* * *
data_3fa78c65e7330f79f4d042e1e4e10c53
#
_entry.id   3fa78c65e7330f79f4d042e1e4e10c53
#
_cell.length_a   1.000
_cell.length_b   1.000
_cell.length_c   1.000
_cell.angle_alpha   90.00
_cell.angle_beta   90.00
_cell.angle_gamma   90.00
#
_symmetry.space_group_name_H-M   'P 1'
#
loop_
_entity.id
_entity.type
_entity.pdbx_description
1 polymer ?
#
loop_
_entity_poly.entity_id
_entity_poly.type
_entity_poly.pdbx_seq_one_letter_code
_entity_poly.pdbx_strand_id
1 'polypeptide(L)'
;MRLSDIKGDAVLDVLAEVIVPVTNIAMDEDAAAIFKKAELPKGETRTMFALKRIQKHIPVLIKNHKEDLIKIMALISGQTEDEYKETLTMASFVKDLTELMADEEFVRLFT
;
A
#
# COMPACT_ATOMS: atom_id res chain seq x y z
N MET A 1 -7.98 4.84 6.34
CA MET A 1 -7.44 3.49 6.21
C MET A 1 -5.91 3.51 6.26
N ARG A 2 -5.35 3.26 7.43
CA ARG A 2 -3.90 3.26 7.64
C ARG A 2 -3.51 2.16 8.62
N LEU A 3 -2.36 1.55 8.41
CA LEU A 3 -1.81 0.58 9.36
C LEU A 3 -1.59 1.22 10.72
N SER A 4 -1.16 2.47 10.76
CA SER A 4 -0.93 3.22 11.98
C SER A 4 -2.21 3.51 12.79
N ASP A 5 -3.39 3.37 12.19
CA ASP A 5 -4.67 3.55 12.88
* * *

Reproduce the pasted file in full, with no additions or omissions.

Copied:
data_3fa78c65e7330f79f4d042e1e4e10c53
#
_entry.id   3fa78c65e7330f79f4d042e1e4e10c53
#
_cell.length_a   1.000
_cell.length_b   1.000
_cell.length_c   1.000
_cell.angle_alpha   90.00
_cell.angle_beta   90.00
_cell.angle_gamma   90.00
#
_symmetry.space_group_name_H-M   'P 1'
#
loop_
_entity.id
_entity.type
_entity.pdbx_description
1 polymer ?
#
loop_
_entity_poly.entity_id
_entity_poly.type
_entity_poly.pdbx_seq_one_letter_code
_entity_poly.pdbx_strand_id
1 'polypeptide(L)'
;MRLSDIKGDAVLDVLAEVIVPVTNIAMDEDAAAIFKKAELPKGETRTMFALKRIQKHIPVLIKNHKEDLIKIMALISGQTEDEYKETLTMASFVKDLTELMADEEFVRLFT
;
A
#
# COMPACT_ATOMS: atom_id res chain seq x y z
N MET A 1 -7.98 4.84 6.34
CA MET A 1 -7.44 3.49 6.21
C MET A 1 -5.91 3.51 6.26
N ARG A 2 -5.35 3.26 7.43
CA ARG A 2 -3.90 3.26 7.64
C ARG A 2 -3.51 2.16 8.62
N LEU A 3 -2.36 1.55 8.41
CA LEU A 3 -1.81 0.58 9.36
C LEU A 3 -1.59 1.22 10.72
N SER A 4 -1.16 2.47 10.76
CA SER A 4 -0.93 3.22 11.98
C SER A 4 -2.21 3.51 12.79
N ASP A 5 -3.39 3.37 12.19
CA ASP A 5 -4.67 3.55 12.88